Baking with Veggies: Chocolate Courgette Cake

Baked with carrots? Yes of course! I hear you scream. I always knew that vegetables made great additions to bakes but honestly rarely try it, but this recipe is a fantastic adventure into veggie baking.

If you’re looking for a rich chocolate cake but maybe don’t have as sweet a tooth as me, then this is a perfect tea time treat for you.

I’ve recently found myself in a pretty cruddy situation, recovering from surgery back down at my mum’s. Now don’t get me wrong, sometimes it is nice to put your feet up and enjoy people looking after you right? Definitely! But after a little while, I was itching to do something and it seemed that the most active I could be in my state was to bake.

Well nothing wrong with that eh?

I was going up to see my boyfriend’s mum and step-dad on their narrowboat and I couldn’t think of a better gift to take with me than a beautiful cake. Honestly, enjoying cake on a boat in the gorgeous Warwickshire countryside is something else!

Now my mum has the most beautiful little allotment in the garden, fenced off from our mischievous little doggos. This year she has had an absolute abundance of courgette. So here I am, desperate to get baking and with a load of my fave green veggie on my hands.

My mum always told me how they used to grow courgettes at home and how they would use them in almost anything, but how she’d never actually used them in cake. I was so surprised because I thought it would be my go to, so I set about trying to find the perfect recipe.

This cake is so so simple – because I am in no mood to be doing anything fancy right now – and really can’t go too wrong! It also just uses your absolute bog standard storeroom baking essentials so no need to find go getting extra stuff in.

The key ingredient though, is that all important courgette – a highly underrated vegetable if you ask me!

The courgette helps the cake stay super moist just like the carrot does in a traditional carrot cake, but doesn’t add a huge deal of sweetness to it. It actually adds a welcome texture in the cake that you wouldn’t expect, almost nutty. Delightful!

Now, just because we’re using a vegetable here, don’t be fooled into thinking this is a health kick recipe. It’s as decadently rich as any other cake! I have considered looking into trying to make this vegan however and I will be working with the recipe to see if that is possible…watch this space!

The crowning glory? Fluffy cream cheese frosting. I’ve had real issues with cream cheese frosting before, simply not getting the consistency right for spreading firmly, let alone piping!

Fear not, upon checking blogs and my many baking books I’ve found the perfect recipe! Slightly adapted from the Hummingbird Bakery (love, love, love) recipe, this frosting is simple, not too sweet, soft and fluffy and holds its shape beautifully.

The key to fluffiness…You have got to whip it…whip it good. In my own kitchen I will just chuck it in the stand mixer and let it go for at least 5 minutes. At mum’s we’ve only got a hand whisk so there I am, standing, whipping, twisting, waiting. But it’s worth the wait I promise.

Honestly? I’d top anything with cream cheese frosting…or just eat it with a spoon. Let’s just say the hump of this cake did not go to waste!

My main tip for this cake is to make sure you do not over-mix the batter! Because there is no butter in it, you really don’t want to overwork it as we don’t want a dry cake!


I love serving this cake with just a few fresh berries or with some whipped heavy whipping cream.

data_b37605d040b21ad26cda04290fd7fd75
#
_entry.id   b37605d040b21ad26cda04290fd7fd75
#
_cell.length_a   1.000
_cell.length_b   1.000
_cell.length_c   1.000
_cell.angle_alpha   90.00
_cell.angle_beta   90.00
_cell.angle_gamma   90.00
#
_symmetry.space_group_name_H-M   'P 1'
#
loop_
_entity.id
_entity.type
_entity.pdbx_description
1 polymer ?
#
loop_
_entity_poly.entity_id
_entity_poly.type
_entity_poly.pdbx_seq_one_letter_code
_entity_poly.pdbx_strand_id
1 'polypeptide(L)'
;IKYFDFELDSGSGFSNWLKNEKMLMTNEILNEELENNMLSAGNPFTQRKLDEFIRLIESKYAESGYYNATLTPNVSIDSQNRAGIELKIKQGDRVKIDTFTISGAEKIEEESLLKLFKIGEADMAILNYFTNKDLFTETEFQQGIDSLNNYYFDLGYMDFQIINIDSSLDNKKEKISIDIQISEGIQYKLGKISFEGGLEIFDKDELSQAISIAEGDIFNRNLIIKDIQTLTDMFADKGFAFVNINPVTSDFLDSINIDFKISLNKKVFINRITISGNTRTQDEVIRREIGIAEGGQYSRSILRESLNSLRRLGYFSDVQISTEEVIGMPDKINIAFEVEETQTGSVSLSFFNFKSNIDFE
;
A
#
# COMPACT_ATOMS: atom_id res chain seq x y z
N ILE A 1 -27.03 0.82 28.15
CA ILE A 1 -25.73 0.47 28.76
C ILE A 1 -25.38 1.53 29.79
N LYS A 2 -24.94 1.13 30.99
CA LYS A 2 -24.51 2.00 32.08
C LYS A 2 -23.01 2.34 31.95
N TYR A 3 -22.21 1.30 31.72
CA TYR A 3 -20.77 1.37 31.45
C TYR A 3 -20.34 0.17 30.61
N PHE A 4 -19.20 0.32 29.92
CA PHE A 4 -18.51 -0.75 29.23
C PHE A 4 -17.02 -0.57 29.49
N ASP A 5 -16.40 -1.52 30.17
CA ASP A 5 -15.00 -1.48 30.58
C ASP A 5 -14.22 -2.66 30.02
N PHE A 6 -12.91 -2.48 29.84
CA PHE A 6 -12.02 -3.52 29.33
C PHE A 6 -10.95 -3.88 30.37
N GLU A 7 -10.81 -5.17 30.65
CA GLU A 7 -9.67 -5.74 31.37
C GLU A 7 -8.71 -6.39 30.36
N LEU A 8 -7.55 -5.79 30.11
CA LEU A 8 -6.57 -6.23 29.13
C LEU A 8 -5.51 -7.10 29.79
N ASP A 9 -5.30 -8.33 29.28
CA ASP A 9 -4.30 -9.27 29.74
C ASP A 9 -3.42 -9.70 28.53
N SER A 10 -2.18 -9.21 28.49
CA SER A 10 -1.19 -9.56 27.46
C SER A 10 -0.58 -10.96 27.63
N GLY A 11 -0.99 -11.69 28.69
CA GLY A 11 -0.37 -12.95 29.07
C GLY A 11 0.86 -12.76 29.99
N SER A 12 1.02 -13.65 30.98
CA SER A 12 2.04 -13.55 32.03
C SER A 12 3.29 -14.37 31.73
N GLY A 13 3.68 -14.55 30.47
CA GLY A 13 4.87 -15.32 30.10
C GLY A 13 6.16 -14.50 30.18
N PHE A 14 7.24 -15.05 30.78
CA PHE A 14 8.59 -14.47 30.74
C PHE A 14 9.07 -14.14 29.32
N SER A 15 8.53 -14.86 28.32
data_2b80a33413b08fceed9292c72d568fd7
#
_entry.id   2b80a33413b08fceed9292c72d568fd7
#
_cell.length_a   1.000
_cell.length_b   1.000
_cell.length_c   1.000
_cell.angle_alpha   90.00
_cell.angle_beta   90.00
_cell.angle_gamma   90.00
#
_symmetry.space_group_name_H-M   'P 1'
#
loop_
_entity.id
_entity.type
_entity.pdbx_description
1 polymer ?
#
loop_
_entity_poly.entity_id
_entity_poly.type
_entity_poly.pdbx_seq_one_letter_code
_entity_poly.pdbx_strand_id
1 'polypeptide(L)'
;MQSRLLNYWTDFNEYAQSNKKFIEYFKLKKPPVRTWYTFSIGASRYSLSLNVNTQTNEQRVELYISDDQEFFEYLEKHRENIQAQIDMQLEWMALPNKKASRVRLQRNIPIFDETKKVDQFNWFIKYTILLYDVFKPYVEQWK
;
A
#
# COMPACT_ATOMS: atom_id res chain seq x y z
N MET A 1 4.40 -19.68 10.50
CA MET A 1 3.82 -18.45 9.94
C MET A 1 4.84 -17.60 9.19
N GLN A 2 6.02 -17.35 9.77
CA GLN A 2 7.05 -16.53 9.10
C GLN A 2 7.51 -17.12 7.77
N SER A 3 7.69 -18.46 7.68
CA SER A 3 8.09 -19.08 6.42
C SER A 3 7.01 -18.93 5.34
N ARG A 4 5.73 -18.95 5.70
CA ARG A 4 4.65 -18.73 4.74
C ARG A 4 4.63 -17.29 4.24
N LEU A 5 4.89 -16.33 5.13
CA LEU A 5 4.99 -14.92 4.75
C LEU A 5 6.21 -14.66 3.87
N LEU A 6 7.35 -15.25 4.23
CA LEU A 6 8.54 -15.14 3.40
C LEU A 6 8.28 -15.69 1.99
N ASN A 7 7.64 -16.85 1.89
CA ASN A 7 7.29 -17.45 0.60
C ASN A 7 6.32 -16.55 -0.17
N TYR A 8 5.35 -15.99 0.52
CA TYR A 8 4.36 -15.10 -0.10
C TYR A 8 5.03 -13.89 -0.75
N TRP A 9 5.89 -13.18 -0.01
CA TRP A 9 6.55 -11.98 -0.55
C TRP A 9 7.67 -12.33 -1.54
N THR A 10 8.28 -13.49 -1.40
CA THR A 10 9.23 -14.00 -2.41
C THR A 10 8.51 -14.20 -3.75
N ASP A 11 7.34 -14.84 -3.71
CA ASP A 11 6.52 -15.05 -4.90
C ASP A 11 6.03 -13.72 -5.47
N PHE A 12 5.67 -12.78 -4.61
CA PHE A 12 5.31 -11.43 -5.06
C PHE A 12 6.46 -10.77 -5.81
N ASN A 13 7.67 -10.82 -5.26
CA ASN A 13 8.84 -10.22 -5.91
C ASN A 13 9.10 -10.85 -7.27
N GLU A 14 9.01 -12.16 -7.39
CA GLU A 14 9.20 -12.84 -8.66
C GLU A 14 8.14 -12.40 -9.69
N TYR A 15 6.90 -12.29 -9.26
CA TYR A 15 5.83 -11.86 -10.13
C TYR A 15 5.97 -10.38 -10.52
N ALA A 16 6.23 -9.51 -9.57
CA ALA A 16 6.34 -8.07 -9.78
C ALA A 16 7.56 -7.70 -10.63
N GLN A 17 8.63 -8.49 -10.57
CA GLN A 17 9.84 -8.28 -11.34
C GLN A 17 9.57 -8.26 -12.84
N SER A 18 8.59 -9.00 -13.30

Other keto zucchini recipes on my blog


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How to Make Moist Chocolate Zucchini Cake

Cocoa Powder in Chocolate Cake

Cocoa powder lends more chocolate flavor than melted chocolate. But it can also zap some moisture, so read my tips below for how to make sure your cake is nice and tender and moist. This recipe uses natural unsweetened cocoa powder (not Dutch process cocoa powder). Learn more about cocoa powder here.

For best results, weigh your cocoa powder and flour to ensure you don’t over measure. This will result in a dry cake. If you don’t have a digital kitchen scale, then use the spoon-and-level method.

How to Prepare Zucchini for Cake (IMPORTANT!)

To avoid gummy, dense, or unbaked cake it’s important to remove as much excess water from the zucchini as possible.

Start by washing the zucchini and trimming the ends. Grate using the big holes of a box grater. Scoop up the shredded zucchini and place in a strainer or colander. Move on to prepare the rest of the ingredients and batter for the recipe.

Once you’re ready to add in the zucchini, wrap it in a clean towel or paper towels and give it a very tight squeeze with your hands to wring out excess water. Do this a few times. If your hands aren’t quite strong enough you can also press the zucchini inside a potato ricer or hand held citrus squeezer. This is super effective at getting rid of water.

Once you add the zucchini to the batter, stir gently until JUST combined. Over-mixing can cause tough or gummy texture.

Why use butter AND oil in a cake?

I find this provides the best of both worlds. You get the wonderful flavor from the butter and the moist texture from the oil. This is because oil is a liquid at room temperature so it gives your palate the sensation of moisture. If you don’t have oil you can use 1 stick (113 grams) of butter for all the fat in the recipe.

How to Bake a Moist & Fudgy Chocolate Cake

In addition to the tips above, using ingredients like brown sugar, full fat sour cream, and an extra egg yolk all help to add richness and moisture to this cake. That’s because these ingredients both tenderize and draw and hold onto moisture. You can learn more about how baking ingredients work in my Magic of Baking online class.

Can I substitute the sour cream?

You can use full fat plain yogurt instead!

Metal vs. Glass Baking Pans

This recipe is best baked in an 8-inch metal baking pan. Metal conducts heat more quickly and efficiently than glass or ceramic so you won’t have any issues with an under-baked center. If you must use glass or ceramic, reduce the baking temperature to 325°F and increase the baking time by 5 to 10 minutes.

Can I double this recipe?

Yes! Double all ingredients and bake in a 9 by 13-inch pan and add about 5 to 10 minutes to the baking time. If using glass see note above.

Ingredient list for this courgette (zucchini) and apple loaf cake

  • Plain (all-purpose) Flour
  • Bicarbonate of soda
  • Baking powder
  • Salt
  • Ground cinnamon
  • Ground ginger
  • Ground nutmeg
  • soft light brown sugar
  • Vegetable or Sunflower oil (any flavourless oil would work)
  • eggs
  • vanilla extract
  • Finely grated courgettes/zucchini